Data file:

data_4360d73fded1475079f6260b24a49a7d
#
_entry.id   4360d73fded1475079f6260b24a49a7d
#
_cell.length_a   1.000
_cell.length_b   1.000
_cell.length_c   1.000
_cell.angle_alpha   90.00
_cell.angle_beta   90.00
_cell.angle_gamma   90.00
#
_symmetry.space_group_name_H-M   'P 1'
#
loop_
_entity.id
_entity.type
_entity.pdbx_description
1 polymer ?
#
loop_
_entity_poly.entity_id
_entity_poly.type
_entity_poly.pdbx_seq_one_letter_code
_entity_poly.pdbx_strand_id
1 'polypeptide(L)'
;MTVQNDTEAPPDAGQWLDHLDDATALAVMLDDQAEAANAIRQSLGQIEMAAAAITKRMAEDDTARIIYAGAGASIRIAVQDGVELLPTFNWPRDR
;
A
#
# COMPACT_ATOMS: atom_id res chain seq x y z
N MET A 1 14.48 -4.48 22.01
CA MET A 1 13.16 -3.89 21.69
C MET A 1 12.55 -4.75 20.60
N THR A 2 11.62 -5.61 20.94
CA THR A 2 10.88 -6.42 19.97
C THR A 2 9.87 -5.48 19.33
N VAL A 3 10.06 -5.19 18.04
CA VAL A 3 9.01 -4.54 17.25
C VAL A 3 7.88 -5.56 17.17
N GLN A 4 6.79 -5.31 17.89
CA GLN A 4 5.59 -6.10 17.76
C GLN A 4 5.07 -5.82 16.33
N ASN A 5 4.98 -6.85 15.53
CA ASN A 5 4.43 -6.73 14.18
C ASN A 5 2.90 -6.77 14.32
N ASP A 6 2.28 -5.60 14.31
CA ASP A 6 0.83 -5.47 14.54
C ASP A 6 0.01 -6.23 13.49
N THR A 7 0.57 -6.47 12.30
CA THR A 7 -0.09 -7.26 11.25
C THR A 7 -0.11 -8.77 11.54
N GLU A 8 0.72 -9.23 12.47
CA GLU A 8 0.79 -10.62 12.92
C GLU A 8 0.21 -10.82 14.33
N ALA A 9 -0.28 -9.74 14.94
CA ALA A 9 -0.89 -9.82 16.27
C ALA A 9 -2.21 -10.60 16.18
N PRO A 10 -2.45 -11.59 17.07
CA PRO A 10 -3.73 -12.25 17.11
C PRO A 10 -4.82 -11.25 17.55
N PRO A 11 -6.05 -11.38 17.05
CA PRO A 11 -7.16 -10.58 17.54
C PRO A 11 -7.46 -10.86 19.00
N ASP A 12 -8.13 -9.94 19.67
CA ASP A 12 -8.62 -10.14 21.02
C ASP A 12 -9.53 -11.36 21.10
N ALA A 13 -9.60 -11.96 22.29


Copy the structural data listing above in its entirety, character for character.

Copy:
data_4360d73fded1475079f6260b24a49a7d
#
_entry.id   4360d73fded1475079f6260b24a49a7d
#
_cell.length_a   1.000
_cell.length_b   1.000
_cell.length_c   1.000
_cell.angle_alpha   90.00
_cell.angle_beta   90.00
_cell.angle_gamma   90.00
#
_symmetry.space_group_name_H-M   'P 1'
#
loop_
_entity.id
_entity.type
_entity.pdbx_description
1 polymer ?
#
loop_
_entity_poly.entity_id
_entity_poly.type
_entity_poly.pdbx_seq_one_letter_code
_entity_poly.pdbx_strand_id
1 'polypeptide(L)'
;MTVQNDTEAPPDAGQWLDHLDDATALAVMLDDQAEAANAIRQSLGQIEMAAAAITKRMAEDDTARIIYAGAGASIRIAVQDGVELLPTFNWPRDR
;
A
#
# COMPACT_ATOMS: atom_id res chain seq x y z
N MET A 1 14.48 -4.48 22.01
CA MET A 1 13.16 -3.89 21.69
C MET A 1 12.55 -4.75 20.60
N THR A 2 11.62 -5.61 20.94
CA THR A 2 10.88 -6.42 19.97
C THR A 2 9.87 -5.48 19.33
N VAL A 3 10.06 -5.19 18.04
CA VAL A 3 9.01 -4.54 17.25
C VAL A 3 7.88 -5.56 17.17
N GLN A 4 6.79 -5.31 17.89
CA GLN A 4 5.59 -6.10 17.76
C GLN A 4 5.07 -5.82 16.33
N ASN A 5 4.98 -6.85 15.53
CA ASN A 5 4.43 -6.73 14.18
C ASN A 5 2.90 -6.77 14.32
N ASP A 6 2.28 -5.60 14.31
CA ASP A 6 0.83 -5.47 14.54
C ASP A 6 0.01 -6.23 13.49
N THR A 7 0.57 -6.47 12.30
CA THR A 7 -0.09 -7.26 11.25
C THR A 7 -0.11 -8.77 11.54
N GLU A 8 0.72 -9.23 12.47
CA GLU A 8 0.79 -10.62 12.92
C GLU A 8 0.21 -10.82 14.33
N ALA A 9 -0.28 -9.74 14.94
CA ALA A 9 -0.89 -9.82 16.27
C ALA A 9 -2.21 -10.60 16.18
N PRO A 10 -2.45 -11.59 17.07
CA PRO A 10 -3.73 -12.25 17.11
C PRO A 10 -4.82 -11.25 17.55
N PRO A 11 -6.05 -11.38 17.05
CA PRO A 11 -7.16 -10.58 17.54
C PRO A 11 -7.46 -10.86 19.00
N ASP A 12 -8.13 -9.94 19.67
CA ASP A 12 -8.62 -10.14 21.02
C ASP A 12 -9.53 -11.36 21.10
N ALA A 13 -9.60 -11.96 22.29